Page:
We’re following an age-old tradition today by giving you first the good news….

Scientists believe that tropical cyclones and coastal erosion may be a small help in the fight against global warming because they wash vegetation and soil containing greenhouse gases into the sea.

Research in Taiwan has revealed that floods caused by a typhoon four years ago swept a small amount of carbon from leaves, roots and soil into the Pacific Ocean where it sank to the seabed.

However, experts say the amount of carbon being “dumped” by these natural events is (if you’ll pardon the pun) just a drop in the ocean compared with the amount of carbon that mankind is creating through the burning of fossil fuels.

And now the REALLY bad news …. 

The “hole” in the Ozone Layer is bigger this year than it was in 2007, according to the World Meteorological Organisation (WMO).

Latest figures show the size of the thinned ozone layer over the South Pole is now around 27 million sq kms – a size almost equal to that of the North American continent.

Image description: darker areas show the ozone “hole” which is actually a “thinning” of the Ozone Layer rather than an actual hole.

And scientists now believe that global warming will affect the rate at which the Ozone Layer recovers because hotter temperatures on earth mean lower temperatures in the stratosphere (higher atmosphere) and this will speed up ozone depletion.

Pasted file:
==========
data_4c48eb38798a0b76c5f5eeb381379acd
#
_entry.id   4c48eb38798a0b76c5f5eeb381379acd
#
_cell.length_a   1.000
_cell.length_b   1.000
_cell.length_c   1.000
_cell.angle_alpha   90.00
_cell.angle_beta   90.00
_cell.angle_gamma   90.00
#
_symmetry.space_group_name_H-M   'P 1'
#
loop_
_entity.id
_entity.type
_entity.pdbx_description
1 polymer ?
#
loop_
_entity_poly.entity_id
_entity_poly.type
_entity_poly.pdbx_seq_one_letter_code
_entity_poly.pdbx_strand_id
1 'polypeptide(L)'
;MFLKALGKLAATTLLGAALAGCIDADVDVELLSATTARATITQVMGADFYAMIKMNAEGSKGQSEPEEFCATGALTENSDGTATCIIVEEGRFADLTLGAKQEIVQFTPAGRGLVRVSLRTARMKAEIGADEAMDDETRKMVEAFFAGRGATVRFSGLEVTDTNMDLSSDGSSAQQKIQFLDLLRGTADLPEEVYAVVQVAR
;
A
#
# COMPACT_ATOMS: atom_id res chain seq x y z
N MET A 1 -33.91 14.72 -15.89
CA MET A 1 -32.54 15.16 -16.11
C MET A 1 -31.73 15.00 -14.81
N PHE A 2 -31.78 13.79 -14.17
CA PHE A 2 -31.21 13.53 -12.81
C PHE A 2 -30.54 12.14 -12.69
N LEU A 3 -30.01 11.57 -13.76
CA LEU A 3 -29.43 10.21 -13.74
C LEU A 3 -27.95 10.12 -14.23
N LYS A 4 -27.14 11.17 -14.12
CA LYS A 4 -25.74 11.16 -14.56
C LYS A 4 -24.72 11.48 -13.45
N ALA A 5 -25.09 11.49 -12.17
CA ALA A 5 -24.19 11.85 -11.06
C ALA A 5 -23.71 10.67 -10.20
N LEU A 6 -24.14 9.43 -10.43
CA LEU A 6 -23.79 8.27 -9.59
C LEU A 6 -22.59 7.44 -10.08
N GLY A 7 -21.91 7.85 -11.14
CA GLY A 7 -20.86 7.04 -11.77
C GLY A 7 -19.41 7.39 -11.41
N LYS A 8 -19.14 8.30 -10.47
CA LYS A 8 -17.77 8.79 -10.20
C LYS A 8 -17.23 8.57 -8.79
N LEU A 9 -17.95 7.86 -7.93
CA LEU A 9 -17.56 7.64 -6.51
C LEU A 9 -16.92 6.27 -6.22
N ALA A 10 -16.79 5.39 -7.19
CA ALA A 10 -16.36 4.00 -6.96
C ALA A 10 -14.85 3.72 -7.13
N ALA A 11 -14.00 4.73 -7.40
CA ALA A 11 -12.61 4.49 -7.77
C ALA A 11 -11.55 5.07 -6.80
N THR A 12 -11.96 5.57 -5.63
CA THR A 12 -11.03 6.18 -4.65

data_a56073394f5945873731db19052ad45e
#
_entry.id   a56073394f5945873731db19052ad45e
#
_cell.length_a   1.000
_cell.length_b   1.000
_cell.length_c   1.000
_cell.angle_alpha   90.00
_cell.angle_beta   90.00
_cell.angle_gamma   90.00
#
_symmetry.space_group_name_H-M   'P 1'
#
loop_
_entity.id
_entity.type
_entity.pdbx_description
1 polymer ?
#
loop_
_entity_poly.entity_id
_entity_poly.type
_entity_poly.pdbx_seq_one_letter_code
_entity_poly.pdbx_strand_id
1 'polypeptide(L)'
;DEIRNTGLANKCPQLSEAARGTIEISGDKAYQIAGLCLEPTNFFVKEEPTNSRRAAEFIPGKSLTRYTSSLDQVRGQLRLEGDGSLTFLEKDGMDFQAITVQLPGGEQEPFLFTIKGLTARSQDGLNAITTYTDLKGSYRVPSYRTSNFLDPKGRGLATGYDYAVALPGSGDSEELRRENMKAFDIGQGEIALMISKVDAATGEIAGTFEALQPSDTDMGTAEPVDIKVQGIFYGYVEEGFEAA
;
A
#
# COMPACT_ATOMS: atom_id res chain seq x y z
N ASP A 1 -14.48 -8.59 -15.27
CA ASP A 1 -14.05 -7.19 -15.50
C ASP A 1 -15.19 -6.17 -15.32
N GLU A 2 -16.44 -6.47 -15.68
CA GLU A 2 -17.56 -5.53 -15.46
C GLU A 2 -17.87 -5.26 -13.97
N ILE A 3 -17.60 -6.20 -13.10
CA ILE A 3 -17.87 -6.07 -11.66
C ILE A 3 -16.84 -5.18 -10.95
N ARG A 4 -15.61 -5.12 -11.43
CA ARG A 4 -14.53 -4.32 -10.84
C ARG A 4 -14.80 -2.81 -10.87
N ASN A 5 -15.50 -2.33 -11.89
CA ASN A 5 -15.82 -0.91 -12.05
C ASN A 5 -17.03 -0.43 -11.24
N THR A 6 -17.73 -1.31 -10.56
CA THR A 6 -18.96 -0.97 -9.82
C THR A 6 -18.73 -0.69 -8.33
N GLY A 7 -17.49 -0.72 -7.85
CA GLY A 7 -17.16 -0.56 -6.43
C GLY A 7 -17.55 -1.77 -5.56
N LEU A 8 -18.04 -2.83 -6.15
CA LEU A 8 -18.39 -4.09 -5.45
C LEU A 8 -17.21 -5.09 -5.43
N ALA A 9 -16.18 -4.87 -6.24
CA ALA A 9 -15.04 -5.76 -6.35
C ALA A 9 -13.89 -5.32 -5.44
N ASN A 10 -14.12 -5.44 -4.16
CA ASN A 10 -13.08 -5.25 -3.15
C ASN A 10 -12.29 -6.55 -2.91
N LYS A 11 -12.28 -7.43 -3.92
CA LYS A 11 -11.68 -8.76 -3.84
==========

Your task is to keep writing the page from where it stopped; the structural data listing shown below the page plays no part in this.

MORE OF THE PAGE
There are also other factors that could prevent the Ozone Layer from repairing itself by around 2070 as had been originally estimated – including proposals for a new type of supersonic transport.

Back in the 1980s an international agreement known as the Montreal Protocol was signed to outlaw certain man-made chemicals (often used in aerosols) which were damaging the Ozone Layer.

It has been extremely successful but many experts say that when scientists gave their prediction of the year 2070 for repair of the “hole” in the Ozone Layer, they didn’t take account of future actions by mankind that could jeopardise this.

If you’d like to find out more about what causes “holes” in the Ozone Layer, check out this video from NASA




  1. 1 Eugene October 21, 2008 at 10:47 pm

    Nice article. Thanks. 🙂 Eugene

  2. 2 Susan November 2, 2008 at 9:32 pm

    Hi Eugene,

    many thanks for your comment – it’s always nice to get some feedback 🙂


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